I spoke with James (name changed) about his Mum wanting contact on his birthday and his immediate response was no.
Not just a no but a rather fiercely worded no with knobs on. I told him I was in an awkward situation as they social worker was keen for the contact to go ahead.
He asked to talk to his social worker himself. So he called and got through straight away. He explained, politely, that he didn’t want to see Mum and that it was his personal choice. He said that Mum thought she could dip in and out of his life when it suited her but she couldn’t.
James also said that if she was desperate to see him the why hadn’t she started rehab rather than just disappearing.
The conversation finished with James stating that he already had arrangements for his birthday and he didn’t see why they should be changed.
The following day, after he had left for school, I received a call from the social worker. She said she was concerned by James’ attitude about seeing Mum and asked if I had played any part in his decision.
I said, firmly, that the decision was his and his alone and that I was unhappy at the insinuation that I was trying to convince James not to see his Mum. I pointed out that I had always encouraged James to maintain contact with his Mum but that any decision was his.
She then started to back pedal slightly and say that she knew that I only had James’ best interests at heart but she wanted to emphasise that family contact was important.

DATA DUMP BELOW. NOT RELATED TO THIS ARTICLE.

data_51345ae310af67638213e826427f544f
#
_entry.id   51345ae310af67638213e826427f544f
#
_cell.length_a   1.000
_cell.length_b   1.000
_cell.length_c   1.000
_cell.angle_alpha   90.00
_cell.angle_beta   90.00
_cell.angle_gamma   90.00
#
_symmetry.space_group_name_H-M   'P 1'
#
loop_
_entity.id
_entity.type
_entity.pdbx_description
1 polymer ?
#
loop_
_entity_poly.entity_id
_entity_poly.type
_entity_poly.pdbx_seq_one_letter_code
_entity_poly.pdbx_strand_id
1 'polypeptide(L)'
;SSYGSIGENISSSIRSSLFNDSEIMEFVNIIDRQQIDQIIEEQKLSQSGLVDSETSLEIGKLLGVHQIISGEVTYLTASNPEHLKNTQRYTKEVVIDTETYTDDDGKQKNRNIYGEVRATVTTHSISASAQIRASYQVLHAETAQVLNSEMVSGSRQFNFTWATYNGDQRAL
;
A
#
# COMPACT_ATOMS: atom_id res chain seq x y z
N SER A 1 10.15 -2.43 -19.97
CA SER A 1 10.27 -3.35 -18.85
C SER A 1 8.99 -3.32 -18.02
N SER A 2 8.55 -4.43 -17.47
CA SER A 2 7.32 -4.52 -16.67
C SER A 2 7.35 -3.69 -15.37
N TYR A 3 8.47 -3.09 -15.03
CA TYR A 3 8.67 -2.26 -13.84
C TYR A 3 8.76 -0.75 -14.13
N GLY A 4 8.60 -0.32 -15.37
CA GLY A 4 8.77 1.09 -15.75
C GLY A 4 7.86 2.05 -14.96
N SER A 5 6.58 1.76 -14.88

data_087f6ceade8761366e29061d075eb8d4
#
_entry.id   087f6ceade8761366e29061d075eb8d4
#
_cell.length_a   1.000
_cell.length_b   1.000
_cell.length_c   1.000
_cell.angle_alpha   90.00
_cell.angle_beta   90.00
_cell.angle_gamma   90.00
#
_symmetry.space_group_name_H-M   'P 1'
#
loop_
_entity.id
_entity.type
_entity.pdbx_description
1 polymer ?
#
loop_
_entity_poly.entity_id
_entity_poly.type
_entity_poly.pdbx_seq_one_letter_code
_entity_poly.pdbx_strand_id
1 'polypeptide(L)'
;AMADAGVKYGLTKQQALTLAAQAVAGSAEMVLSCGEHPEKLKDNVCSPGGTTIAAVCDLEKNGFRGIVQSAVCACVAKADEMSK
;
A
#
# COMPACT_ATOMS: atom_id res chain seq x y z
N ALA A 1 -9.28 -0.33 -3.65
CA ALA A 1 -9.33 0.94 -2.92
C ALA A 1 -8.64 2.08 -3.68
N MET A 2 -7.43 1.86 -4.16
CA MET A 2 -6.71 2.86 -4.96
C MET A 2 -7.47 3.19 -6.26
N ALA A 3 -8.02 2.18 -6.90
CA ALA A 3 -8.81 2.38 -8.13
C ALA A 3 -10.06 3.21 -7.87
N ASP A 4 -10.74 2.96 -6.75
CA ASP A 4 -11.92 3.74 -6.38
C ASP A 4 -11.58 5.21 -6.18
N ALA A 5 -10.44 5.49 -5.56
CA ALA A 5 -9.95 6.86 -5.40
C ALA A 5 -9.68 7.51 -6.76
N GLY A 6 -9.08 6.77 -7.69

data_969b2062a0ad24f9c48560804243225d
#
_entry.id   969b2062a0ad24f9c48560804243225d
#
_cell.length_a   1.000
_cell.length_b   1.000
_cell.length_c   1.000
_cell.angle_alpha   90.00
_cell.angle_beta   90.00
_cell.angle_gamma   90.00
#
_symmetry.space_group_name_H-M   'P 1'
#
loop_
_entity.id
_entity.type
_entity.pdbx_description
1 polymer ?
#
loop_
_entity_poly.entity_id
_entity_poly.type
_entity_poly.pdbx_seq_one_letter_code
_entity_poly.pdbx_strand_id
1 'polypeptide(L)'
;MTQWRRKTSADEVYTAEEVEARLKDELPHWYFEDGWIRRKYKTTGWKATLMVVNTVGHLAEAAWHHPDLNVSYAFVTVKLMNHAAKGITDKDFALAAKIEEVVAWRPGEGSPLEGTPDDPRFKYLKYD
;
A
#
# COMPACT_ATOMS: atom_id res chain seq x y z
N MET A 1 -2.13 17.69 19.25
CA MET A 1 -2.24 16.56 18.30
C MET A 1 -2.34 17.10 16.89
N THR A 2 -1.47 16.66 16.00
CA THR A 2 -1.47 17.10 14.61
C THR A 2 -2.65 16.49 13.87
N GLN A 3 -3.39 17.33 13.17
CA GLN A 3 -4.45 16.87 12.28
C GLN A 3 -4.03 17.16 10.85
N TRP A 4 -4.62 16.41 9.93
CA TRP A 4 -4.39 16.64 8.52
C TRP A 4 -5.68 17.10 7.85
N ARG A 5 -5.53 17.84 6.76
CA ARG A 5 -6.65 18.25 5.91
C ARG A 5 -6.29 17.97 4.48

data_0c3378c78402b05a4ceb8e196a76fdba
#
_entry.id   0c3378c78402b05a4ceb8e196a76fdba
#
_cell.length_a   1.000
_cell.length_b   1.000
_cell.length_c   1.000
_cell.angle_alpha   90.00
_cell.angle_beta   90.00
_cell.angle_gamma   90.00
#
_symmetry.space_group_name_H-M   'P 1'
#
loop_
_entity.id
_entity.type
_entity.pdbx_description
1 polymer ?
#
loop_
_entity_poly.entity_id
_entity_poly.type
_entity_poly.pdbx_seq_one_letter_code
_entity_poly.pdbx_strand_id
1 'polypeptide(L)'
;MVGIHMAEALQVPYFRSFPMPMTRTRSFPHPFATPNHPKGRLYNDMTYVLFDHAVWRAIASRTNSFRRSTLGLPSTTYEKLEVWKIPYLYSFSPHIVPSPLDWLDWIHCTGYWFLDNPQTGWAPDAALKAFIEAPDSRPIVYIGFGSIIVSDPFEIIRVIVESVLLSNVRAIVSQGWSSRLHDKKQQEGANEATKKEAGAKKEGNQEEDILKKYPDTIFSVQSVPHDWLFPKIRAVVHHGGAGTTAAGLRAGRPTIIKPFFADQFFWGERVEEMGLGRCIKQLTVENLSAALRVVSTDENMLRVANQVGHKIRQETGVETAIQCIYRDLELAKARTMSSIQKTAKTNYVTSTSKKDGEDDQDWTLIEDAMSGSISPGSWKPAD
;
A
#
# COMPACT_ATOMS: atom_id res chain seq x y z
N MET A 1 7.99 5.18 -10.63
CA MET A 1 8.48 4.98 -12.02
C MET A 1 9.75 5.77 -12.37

I pointed out that I had been involved in Fostering for many years and that I knew the importance of family contact, however I also knew that forcing a young man into having contact with a parent they really didn’t want to see was also an unhealthy stance to take.
She ended the conversation saying that she would talk to her manager and get back to me.
Social Worker Blog
I then called my supervising social worker and updated them on the events. Apparently James’ social worker’s manager had called them to discuss the placement and that old chestnut of being too ‘attached’ came up. I don’t know how people think that you don’t become attached to a young person you are caring for 24/7.
In fact I would be concerned if a carer wasn’t attached to their placements. My supervising social worker said that they had told the manager that I was far too experienced to be accused of being too attached and that James was more than capable of speaking his own mind.
When James got home he asked, straight away, if Id spoken to his social worker and I told him what had been discussed. He wasn’t happy. He thought that his view was being ignored. He didn’t want to see his Mum and that was his decision and that he wouldn’t be changing it.
It was an awkward situation and I lay in bed, that night, wondering if I had dealt with it correctly. But James wasn’t 5 he was nearly 15 and had his own mind.